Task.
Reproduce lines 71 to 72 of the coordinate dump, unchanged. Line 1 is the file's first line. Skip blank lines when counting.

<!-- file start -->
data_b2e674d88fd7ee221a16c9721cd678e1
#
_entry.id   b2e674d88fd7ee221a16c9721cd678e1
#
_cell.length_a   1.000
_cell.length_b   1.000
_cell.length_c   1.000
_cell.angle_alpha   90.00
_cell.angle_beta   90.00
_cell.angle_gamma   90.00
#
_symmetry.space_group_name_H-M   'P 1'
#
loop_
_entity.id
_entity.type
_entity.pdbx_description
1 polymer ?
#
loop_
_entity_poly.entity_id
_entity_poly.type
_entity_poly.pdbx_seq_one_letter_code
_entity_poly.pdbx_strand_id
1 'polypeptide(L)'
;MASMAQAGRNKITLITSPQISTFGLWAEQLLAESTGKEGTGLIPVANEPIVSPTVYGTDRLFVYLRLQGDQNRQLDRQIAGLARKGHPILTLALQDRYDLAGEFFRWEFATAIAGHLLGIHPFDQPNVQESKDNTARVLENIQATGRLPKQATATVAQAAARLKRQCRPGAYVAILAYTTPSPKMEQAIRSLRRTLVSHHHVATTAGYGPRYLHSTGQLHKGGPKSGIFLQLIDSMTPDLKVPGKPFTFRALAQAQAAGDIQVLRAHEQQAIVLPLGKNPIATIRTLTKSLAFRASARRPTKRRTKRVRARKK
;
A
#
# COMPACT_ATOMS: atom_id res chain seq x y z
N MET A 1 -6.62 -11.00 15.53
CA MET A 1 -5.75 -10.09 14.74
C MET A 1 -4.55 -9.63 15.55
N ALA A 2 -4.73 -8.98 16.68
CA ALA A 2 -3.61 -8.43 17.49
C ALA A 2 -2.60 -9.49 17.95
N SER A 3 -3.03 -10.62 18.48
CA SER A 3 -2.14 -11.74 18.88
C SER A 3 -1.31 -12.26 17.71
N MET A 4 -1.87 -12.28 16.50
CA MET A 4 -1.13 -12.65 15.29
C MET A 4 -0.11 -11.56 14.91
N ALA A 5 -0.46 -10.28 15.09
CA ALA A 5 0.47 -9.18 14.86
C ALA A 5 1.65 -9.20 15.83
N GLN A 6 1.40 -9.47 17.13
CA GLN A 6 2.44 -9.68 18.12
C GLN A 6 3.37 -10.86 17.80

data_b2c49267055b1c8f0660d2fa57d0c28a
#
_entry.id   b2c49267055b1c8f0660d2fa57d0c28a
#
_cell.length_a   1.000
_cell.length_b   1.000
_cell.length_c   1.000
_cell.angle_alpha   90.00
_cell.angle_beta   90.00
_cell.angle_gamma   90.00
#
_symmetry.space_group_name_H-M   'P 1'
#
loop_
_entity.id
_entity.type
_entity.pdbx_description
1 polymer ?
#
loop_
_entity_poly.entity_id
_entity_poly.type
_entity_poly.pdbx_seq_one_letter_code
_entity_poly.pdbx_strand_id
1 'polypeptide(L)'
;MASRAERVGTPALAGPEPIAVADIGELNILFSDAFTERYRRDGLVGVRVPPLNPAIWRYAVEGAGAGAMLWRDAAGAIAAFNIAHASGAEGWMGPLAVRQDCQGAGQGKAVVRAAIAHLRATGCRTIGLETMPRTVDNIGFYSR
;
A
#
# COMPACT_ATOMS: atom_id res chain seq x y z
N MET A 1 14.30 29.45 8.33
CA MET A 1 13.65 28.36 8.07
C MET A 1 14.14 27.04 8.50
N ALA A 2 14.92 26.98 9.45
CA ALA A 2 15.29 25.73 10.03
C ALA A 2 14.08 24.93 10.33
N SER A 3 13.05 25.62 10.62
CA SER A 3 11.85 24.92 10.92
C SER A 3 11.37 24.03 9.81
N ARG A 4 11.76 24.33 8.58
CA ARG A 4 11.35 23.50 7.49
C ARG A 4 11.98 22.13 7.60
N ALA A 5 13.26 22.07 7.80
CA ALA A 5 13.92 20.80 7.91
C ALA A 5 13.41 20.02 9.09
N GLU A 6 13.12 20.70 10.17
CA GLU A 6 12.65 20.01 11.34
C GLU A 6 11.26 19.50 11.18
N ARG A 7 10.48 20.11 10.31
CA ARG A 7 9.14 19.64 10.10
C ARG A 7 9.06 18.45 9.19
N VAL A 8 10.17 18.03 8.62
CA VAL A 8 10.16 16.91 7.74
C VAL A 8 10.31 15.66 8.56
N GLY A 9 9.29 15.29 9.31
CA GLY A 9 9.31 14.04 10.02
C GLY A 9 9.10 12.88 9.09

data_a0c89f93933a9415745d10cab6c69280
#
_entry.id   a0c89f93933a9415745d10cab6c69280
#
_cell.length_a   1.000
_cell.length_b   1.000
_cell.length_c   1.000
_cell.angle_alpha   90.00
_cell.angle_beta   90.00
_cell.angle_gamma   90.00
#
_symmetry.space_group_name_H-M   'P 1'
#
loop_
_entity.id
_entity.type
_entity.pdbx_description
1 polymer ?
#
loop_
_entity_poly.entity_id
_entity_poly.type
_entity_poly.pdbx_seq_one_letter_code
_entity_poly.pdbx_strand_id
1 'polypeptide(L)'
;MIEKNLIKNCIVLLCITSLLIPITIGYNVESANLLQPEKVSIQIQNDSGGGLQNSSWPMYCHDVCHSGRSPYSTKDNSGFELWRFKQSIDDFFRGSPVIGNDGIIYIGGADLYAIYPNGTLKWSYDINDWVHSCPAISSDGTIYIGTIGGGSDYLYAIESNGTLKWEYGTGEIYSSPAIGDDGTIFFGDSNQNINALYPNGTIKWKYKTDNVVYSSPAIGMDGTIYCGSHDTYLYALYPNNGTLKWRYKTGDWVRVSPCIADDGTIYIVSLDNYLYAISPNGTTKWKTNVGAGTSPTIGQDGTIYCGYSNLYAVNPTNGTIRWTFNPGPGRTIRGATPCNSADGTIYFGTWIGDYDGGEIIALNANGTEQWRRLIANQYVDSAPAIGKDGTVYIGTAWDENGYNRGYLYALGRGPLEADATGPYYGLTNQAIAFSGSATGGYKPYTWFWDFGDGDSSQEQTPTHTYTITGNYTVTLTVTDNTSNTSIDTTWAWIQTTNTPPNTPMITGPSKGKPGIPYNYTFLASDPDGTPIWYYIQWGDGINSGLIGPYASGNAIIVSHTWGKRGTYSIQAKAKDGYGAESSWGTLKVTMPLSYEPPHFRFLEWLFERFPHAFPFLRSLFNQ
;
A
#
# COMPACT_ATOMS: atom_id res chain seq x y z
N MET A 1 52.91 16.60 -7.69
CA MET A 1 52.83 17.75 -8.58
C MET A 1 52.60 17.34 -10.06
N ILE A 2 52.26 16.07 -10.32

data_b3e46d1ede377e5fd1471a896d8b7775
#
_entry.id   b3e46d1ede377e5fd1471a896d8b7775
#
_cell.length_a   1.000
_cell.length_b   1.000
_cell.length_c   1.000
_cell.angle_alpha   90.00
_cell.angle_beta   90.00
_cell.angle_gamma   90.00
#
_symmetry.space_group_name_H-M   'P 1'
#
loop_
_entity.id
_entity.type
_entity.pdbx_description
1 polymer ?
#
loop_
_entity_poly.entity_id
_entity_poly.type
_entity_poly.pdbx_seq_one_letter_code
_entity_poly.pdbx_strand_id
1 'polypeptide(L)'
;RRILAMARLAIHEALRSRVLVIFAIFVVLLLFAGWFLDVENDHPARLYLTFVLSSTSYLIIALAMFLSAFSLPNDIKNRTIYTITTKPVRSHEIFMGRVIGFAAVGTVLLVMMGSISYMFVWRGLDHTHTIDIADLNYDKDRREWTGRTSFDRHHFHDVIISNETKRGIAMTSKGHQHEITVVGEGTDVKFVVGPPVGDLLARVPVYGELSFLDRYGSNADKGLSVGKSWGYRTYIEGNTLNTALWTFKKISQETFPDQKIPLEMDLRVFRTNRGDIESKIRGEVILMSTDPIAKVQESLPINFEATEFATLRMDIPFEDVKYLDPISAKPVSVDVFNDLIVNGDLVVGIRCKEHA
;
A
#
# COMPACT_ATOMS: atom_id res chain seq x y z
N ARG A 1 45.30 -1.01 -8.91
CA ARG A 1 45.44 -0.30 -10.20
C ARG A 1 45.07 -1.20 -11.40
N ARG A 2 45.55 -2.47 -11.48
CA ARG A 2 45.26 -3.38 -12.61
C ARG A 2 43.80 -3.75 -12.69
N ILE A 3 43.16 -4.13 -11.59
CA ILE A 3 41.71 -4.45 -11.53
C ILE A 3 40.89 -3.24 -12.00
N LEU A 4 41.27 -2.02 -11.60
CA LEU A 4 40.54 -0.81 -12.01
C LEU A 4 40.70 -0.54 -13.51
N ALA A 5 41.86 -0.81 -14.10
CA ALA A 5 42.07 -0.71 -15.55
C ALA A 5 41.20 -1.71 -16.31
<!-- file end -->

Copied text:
_entity_poly.pdbx_seq_one_letter_code
_entity_poly.pdbx_strand_id